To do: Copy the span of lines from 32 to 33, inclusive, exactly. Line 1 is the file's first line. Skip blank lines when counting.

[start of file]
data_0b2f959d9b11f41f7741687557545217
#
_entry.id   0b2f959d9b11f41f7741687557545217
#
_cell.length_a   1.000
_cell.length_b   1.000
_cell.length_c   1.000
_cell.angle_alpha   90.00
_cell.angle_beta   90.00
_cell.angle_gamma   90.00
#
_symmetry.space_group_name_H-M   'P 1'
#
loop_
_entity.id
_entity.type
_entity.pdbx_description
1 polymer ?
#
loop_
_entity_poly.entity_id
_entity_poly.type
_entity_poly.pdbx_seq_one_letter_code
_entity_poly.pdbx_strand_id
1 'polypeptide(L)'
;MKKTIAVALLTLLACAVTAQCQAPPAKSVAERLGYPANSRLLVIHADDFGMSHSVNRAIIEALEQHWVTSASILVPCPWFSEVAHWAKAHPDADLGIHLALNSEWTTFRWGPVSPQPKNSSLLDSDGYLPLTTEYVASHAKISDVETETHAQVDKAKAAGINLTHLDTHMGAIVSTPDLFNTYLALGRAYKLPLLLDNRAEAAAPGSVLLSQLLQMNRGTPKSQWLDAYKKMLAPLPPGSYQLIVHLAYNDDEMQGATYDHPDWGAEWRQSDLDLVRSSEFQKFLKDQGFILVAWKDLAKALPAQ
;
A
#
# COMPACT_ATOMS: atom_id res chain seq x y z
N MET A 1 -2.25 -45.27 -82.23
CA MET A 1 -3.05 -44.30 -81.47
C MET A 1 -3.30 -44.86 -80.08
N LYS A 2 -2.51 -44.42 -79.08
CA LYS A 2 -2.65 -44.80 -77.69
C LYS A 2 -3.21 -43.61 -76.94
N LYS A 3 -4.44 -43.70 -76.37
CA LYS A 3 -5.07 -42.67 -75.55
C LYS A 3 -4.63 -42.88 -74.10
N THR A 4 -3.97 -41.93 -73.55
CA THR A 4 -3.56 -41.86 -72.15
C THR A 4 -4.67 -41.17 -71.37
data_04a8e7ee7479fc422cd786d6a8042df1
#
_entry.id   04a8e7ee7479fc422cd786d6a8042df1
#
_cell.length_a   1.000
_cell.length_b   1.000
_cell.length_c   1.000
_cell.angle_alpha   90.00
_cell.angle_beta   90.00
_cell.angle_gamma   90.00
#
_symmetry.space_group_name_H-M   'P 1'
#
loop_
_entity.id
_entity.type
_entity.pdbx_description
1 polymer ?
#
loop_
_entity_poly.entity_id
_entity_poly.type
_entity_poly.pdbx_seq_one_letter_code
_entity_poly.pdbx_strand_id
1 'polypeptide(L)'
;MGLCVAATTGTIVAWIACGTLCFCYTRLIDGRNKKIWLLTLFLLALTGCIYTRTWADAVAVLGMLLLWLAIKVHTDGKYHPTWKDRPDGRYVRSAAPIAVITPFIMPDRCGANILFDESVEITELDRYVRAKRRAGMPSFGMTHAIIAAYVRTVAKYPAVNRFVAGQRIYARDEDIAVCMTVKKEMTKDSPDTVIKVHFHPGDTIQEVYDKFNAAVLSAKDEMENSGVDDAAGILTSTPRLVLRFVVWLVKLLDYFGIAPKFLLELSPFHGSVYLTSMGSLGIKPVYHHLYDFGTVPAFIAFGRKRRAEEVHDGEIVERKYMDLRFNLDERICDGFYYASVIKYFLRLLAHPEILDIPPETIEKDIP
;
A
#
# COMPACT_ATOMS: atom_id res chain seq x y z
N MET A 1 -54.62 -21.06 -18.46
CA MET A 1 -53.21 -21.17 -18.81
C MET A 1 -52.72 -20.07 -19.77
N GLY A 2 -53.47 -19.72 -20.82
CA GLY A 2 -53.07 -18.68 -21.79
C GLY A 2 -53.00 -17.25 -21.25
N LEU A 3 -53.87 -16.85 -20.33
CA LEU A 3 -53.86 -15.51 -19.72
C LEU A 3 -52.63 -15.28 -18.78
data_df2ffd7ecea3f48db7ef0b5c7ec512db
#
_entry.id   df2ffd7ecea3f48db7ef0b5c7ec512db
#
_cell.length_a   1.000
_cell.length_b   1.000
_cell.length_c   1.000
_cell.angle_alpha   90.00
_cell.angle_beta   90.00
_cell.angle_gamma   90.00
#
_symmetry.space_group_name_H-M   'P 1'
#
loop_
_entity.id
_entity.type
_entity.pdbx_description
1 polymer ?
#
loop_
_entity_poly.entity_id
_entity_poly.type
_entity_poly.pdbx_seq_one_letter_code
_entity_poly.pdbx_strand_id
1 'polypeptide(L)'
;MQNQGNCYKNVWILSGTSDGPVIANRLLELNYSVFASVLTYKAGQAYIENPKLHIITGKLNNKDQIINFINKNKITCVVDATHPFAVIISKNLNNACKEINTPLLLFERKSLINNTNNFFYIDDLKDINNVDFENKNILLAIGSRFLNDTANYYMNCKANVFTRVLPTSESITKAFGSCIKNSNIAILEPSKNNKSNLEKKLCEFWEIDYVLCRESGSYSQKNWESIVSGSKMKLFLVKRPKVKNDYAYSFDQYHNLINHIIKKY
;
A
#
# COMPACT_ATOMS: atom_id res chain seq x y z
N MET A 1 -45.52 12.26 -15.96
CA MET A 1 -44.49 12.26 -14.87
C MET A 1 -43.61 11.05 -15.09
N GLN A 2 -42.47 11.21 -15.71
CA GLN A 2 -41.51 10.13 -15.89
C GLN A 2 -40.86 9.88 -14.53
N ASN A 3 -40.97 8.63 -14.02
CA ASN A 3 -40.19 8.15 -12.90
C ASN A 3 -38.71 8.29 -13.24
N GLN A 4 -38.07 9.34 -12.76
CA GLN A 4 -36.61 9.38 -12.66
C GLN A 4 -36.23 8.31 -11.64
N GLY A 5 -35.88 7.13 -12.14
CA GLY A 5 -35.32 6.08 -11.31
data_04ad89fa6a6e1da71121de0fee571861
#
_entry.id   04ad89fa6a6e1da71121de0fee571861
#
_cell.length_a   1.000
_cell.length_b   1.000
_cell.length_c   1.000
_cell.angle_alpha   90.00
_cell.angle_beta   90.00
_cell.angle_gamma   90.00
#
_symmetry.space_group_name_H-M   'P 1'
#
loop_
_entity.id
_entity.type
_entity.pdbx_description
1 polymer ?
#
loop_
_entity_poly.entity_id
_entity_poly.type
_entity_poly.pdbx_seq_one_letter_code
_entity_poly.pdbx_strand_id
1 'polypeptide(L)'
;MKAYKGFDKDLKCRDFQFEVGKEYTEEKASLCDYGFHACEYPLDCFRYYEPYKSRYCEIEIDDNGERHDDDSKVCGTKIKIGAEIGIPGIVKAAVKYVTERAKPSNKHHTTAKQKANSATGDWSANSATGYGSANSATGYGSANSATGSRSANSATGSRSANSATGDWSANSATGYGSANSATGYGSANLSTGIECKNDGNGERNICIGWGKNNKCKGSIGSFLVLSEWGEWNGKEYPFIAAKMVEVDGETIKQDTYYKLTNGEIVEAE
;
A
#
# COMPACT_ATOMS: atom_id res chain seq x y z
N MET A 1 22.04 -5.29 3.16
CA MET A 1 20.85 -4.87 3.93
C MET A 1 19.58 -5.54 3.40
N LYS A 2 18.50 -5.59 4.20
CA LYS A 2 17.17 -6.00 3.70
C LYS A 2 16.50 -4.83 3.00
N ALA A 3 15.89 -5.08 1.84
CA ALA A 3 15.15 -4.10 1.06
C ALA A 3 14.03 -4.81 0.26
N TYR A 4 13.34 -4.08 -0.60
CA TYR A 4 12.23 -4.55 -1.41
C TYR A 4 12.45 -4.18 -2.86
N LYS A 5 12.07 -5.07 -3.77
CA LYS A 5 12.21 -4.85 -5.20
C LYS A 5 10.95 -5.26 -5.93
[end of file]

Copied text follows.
CA MET A 1 -3.05 -44.30 -81.47
C MET A 1 -3.30 -44.86 -80.08